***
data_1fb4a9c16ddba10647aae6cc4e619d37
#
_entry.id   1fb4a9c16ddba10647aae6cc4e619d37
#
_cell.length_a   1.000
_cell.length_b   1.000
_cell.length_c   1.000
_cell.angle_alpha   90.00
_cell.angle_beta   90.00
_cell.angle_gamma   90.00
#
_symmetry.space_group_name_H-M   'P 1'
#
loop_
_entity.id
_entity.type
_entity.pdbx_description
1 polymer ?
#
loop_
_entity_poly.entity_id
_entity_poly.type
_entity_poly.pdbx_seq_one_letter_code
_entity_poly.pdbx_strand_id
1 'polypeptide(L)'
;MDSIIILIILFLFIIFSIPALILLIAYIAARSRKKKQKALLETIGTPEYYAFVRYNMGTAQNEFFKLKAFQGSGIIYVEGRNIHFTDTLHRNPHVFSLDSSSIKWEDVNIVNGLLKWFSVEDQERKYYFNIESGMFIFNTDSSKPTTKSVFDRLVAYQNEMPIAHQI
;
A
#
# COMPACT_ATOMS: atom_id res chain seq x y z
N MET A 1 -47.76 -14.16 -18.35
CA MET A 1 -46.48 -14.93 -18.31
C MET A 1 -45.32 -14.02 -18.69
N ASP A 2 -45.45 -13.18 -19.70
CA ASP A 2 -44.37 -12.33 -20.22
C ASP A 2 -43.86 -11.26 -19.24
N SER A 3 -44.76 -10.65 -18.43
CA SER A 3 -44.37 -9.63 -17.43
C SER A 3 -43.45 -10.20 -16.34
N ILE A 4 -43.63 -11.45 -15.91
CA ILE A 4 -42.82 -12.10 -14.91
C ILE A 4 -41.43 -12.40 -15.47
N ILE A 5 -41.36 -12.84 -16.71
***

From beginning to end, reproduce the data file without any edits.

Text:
data_1fb4a9c16ddba10647aae6cc4e619d37
#
_entry.id   1fb4a9c16ddba10647aae6cc4e619d37
#
_cell.length_a   1.000
_cell.length_b   1.000
_cell.length_c   1.000
_cell.angle_alpha   90.00
_cell.angle_beta   90.00
_cell.angle_gamma   90.00
#
_symmetry.space_group_name_H-M   'P 1'
#
loop_
_entity.id
_entity.type
_entity.pdbx_description
1 polymer ?
#
loop_
_entity_poly.entity_id
_entity_poly.type
_entity_poly.pdbx_seq_one_letter_code
_entity_poly.pdbx_strand_id
1 'polypeptide(L)'
;MDSIIILIILFLFIIFSIPALILLIAYIAARSRKKKQKALLETIGTPEYYAFVRYNMGTAQNEFFKLKAFQGSGIIYVEGRNIHFTDTLHRNPHVFSLDSSSIKWEDVNIVNGLLKWFSVEDQERKYYFNIESGMFIFNTDSSKPTTKSVFDRLVAYQNEMPIAHQI
;
A
#
# COMPACT_ATOMS: atom_id res chain seq x y z
N MET A 1 -47.76 -14.16 -18.35
CA MET A 1 -46.48 -14.93 -18.31
C MET A 1 -45.32 -14.02 -18.69
N ASP A 2 -45.45 -13.18 -19.70
CA ASP A 2 -44.37 -12.33 -20.22
C ASP A 2 -43.86 -11.26 -19.24
N SER A 3 -44.76 -10.65 -18.43
CA SER A 3 -44.37 -9.63 -17.43
C SER A 3 -43.45 -10.20 -16.34
N ILE A 4 -43.63 -11.45 -15.91
CA ILE A 4 -42.82 -12.10 -14.91
C ILE A 4 -41.43 -12.40 -15.47
N ILE A 5 -41.36 -12.84 -16.71